The Alliance of American Football has announced that Carolina Hurricanes owner Tom Dundon has become the league’s new chairman after investing $250 million into the league.
According to a report from The Athletic, the investment was a lifeline for the AAF, which was in danger of missing its payroll obligations in only its second week of regular season play.
Cash Infusion Eases ‘Growing Pains’ for AAF
That’s when Dundon, a billionaire NHL owner, stepped in. His $250 million investment should keep the league stable for the foreseeable future.
“The hope and believe now is that years from now, [the AAF] can look back and consider these some scary growing pains, because this league clearly has a chance to become incredibly successful,” one source told The Atlantic. “The opening weekend provided a lot of excitement and hope, even beyond the TV numbers. Obviously, though, the original plan did not include a financial crisis in Week 2.”
According to Dundon, it was only after he saw that successful opening weekend of play that he decided to jump on board.
“Once it went on TV, looked great, got good ratings, I talked to people that were supportive of it,” Dundon told the ESPN On Ice podcast. “At the same time, through mutual acquaintances, I understood they had a need for someone like me to step in. It all came together on Wednesday and Thursday of last week. I wish it was more thought out than that, but it was that simple.”
Ebersol Rejects Idea that AAF Needed Bailout
Comments like those seem to support the idea that Dundon stepped in to give the league a financial bailout. But those reports were disputed by AAF co-founder Charlie Ebersol.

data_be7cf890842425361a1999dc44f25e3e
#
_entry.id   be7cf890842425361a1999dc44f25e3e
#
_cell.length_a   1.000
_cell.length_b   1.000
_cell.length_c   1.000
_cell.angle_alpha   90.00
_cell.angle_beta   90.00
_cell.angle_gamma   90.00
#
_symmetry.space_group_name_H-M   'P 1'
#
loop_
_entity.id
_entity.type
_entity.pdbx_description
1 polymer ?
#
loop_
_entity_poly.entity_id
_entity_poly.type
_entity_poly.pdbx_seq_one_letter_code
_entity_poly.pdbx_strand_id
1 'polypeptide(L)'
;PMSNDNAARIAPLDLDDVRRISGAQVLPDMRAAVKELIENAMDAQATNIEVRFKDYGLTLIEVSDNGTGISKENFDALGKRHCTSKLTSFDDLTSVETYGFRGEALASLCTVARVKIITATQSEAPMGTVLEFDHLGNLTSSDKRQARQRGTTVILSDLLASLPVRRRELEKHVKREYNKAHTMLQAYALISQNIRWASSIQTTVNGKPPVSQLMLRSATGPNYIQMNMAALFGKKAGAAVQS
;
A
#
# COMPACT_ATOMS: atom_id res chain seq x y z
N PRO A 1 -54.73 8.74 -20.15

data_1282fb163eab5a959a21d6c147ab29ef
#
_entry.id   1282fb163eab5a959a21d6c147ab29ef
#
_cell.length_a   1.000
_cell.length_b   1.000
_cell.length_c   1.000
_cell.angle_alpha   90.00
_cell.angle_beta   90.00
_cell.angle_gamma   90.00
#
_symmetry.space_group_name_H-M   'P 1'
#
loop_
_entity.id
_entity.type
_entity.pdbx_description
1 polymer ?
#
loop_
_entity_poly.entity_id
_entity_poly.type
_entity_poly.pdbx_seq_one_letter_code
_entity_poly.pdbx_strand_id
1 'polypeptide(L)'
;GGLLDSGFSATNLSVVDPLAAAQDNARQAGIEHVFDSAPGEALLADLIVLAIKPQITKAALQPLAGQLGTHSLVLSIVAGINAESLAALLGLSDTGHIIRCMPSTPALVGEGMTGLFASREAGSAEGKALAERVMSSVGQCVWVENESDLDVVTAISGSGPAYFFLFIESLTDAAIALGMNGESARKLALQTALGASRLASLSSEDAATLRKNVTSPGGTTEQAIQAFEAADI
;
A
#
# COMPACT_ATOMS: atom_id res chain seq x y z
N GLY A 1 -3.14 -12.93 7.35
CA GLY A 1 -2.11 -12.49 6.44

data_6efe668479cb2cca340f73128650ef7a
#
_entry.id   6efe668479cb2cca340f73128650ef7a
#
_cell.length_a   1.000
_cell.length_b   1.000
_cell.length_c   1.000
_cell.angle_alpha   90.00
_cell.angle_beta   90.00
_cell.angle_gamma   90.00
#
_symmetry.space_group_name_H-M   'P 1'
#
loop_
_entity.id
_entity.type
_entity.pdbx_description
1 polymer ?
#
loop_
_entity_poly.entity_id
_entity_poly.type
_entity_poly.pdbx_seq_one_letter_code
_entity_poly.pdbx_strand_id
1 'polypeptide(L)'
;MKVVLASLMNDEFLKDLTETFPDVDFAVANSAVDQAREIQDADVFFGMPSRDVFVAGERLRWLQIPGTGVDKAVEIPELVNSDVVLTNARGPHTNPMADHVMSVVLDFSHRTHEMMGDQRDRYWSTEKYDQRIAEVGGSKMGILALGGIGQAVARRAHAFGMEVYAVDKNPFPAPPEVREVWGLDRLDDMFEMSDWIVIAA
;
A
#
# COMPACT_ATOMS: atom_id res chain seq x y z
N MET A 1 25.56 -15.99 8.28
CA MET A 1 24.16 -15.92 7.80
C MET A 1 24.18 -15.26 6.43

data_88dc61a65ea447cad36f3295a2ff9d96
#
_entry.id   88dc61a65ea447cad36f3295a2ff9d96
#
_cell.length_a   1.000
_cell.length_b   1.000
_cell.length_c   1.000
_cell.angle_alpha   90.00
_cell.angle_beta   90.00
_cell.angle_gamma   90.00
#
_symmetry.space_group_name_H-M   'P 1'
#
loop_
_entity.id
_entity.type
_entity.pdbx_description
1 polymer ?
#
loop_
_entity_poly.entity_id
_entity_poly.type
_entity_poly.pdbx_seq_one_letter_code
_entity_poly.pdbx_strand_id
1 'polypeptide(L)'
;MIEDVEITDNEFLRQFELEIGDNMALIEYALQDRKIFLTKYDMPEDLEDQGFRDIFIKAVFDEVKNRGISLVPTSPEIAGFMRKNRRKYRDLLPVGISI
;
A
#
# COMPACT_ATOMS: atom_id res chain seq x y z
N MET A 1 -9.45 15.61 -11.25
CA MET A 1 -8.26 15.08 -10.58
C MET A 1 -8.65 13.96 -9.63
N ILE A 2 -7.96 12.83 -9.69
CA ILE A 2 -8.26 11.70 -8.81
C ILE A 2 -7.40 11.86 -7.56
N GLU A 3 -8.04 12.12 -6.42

“It’s a giant challenge and opportunity, and as a startup you are constantly looking for some peace of mind,” Ebersol told ESPN. “When we got out of the first week of games, we saw there was so much interest from investors, and if we had one person who could take care of us for a very long time, that would be great.”
The AAF has been billed as a developmental league that could provide a place for players who narrowly missed out on a chance to play in the NFL. The eight-team league is scheduled to play a 10-game regular season, with a championship game taking place on April 27.
Dundon’s investment could eventually come with some additional perks. In particular, one source told The Atlantic that there have been discussions about bringing a franchise to Raleigh – where the Hurricanes play – either through relocation or expansion, though that would not happen until at least next season.
According to ratings reports, more people watched the AAF’s Feb. 9 premiere on CBS than an NBA game between Houston and Oklahoma City on ABC. Ratings for games from the second week are not yet available, but will be expected to be substantially lower, as all games were broadcast on cable networks.